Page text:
History of Tioga County, Pennsylvania
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BY REV. B. F. TAYLOR.
No place in Tioga county is better laid out or better calculated for a beautiful and flourishing town than Lawrenceville. It was once a center of much business. Merchants have become rich here and left for the more promising fields of the far west. Gradually from various causes the spirit of enterprise died out, and the spot which nature designated for manufactories, mills and the hum of all kinds of trade was left to waste its sweetness on the desert air. It is a marvel that the hand of enterprise has not long since spoiled its silent beauties, and occupied its fields of living green. Like old Rip Van Winkle the town slept for over twenty years, but now has roused itself, and is preparing for work and progress. We shall speak of some of the old things and then of the new.
THE PERIOD OF SETTLEMENT.
In 1816 James Ford, the father of Charles Ford, built a frame house in what was then almost a wilderness. When the frame was raised an enthusiastic company of pioneers gathered together to name the spot chosen for the future town. After some consultation, Mr. Ford, acting as sponsor for the company, raised a bottle of whiskey, smashed it upon the timbers of the house, and cried aloud, " This place is hereby named and shall be forever called LAWRENCEVILLE, after the brave Captain James Lawrence." The reader will recollect that in the battle between the "Chesapeake" and the "Shannon," in the war of 1812. Lawrence, commanding the former, was mortally wounded, and his last words before he was carried below were "Don't give up the ship."
Charles Ford is now living in the fine brick mansion which superseded the old frame building. Attached to it is a large farm. He has several sons grown up, some married; but the death of his daughter Fanny, who married Mr. Brawley, of Meadville, was an irreparable loss. She was to her parents what Theodosia was to Aaron Burr.
Prior to 1849 very little settlement hld been made east of tile row of farms along the Tioga River. After passing over the first line of hills, which were covered with scrub oak openings interspersed thickly with yellow pine, and commencing at a distance of about a mile from the river, began a heavy forest growth, composed principally of pine and hemlock, mixed with maple, beech, birch and whitewood, extending far into Jackson. Into these forest wilds the permanent settler had scarcely penetrated. The old Elmira road traversed it between the southern creek, then known as Holliday Run, and the next one north, then and still known as Hart's Creek. Another road ran, as it still does, through the town near the last named creek. George and John Middaugh and Solrine Keltz had taken up farms here and commenced making improvements, as had also Elder Caleb Sweet.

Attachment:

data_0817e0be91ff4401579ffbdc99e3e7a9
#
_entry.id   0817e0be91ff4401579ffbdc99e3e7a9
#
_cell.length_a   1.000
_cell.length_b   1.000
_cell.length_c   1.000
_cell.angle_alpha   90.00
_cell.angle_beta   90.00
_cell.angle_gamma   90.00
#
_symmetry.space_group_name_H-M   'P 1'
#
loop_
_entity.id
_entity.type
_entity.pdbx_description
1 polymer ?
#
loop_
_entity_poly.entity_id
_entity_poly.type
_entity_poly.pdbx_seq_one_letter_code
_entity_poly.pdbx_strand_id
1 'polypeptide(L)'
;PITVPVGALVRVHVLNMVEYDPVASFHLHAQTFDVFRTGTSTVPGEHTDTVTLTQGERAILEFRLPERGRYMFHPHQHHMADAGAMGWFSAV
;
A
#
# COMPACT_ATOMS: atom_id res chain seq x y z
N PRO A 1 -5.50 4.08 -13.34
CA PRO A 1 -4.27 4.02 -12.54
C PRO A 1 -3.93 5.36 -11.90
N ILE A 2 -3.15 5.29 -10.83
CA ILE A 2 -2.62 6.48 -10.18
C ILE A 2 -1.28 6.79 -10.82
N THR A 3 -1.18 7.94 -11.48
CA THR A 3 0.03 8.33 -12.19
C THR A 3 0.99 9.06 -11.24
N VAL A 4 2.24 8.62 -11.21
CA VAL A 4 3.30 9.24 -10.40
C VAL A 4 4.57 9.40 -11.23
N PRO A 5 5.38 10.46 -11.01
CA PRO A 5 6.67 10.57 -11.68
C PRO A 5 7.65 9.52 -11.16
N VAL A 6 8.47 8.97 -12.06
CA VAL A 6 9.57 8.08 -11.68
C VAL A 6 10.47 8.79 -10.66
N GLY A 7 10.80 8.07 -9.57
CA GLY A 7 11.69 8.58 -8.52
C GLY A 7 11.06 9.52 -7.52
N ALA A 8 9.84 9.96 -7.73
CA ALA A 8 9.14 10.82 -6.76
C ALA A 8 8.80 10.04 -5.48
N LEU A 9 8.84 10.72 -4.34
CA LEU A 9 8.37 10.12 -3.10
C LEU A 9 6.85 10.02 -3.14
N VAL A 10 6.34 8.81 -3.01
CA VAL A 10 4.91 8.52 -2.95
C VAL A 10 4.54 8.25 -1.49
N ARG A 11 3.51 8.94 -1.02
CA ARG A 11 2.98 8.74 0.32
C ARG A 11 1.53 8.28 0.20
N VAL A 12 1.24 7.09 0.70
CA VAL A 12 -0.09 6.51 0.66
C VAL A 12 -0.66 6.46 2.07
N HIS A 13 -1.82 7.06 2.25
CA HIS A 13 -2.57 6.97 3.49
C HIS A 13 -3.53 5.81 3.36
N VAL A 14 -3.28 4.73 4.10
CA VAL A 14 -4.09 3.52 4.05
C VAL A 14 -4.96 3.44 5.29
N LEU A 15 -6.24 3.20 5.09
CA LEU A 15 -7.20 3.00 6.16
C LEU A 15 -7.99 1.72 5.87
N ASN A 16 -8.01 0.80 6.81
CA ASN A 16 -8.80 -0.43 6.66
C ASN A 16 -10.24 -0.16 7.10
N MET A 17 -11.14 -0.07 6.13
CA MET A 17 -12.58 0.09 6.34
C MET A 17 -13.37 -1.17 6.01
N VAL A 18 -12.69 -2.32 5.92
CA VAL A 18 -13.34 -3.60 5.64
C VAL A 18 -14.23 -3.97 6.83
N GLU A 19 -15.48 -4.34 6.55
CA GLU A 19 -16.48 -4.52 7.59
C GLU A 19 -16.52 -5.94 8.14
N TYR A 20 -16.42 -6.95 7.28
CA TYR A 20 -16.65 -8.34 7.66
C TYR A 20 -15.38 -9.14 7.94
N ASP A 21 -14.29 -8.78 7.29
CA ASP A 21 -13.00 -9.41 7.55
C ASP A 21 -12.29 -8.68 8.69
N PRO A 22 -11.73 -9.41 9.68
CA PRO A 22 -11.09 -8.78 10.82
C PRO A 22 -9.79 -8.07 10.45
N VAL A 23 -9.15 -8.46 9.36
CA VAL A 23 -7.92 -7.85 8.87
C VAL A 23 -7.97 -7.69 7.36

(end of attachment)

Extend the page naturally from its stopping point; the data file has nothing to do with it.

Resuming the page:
The territory north and east of the Middaugh settlement was famous hunting grounds, and truly heroic were some of the exploits in killing the bear and the panther, whose growls often frightened women and children. Near the State line, on the farm of Samuel Rockwell, one of whose sons is now all eminent lawyer in Elmira, was a noted deer lick, known as " Painter lick." Its name was derived from tile fact that Isaac Inscho, a noted hunter, went there one night to watch the "lick," and, as he claimed. "saw a painter [panther] as large as a yearling calf," which so frightened him that he dare not shoot at it, but for safety climbed a tree, staid till daylight and then hurried home. This story told of himself by so famous a hunter created much amusement and excited general ridicule among his old friends, and from that time on the lick was known as "Painter lick." The story was repeated by " Uncle Daniel Seeley," another noted hunter of Lawrenceville, who had a fund of similar anecdotes, which never failed to hold the breathless attention of the children where he was accustomed to visit. He was an old bachelor and lived a lonely life, but was a welcome guest in most of the families of that period, where his entertaining stories and his great love of children made him the most generally loved man of his day. He was in the first company of settlers that came to Lawrence and Lindley, coming up the river in a flat boat with his mother, a daughter of old Colonel Lindley, when he was but two years old, and he always claimed to have a distinct remembrance of the journey.
Another story of his was that when twelve years old he went for the cows, taking, as was usual, his gun. About dusk, as he was going through the woods, following a cow path, he saw a small cub. He picked it up and started home, but was soon followed by the mother. Dropping the cub he turned and shot the old bear, but did not kill her. He then rushed up to her and beat her brains out with his gun, after which he secured the cub and went home.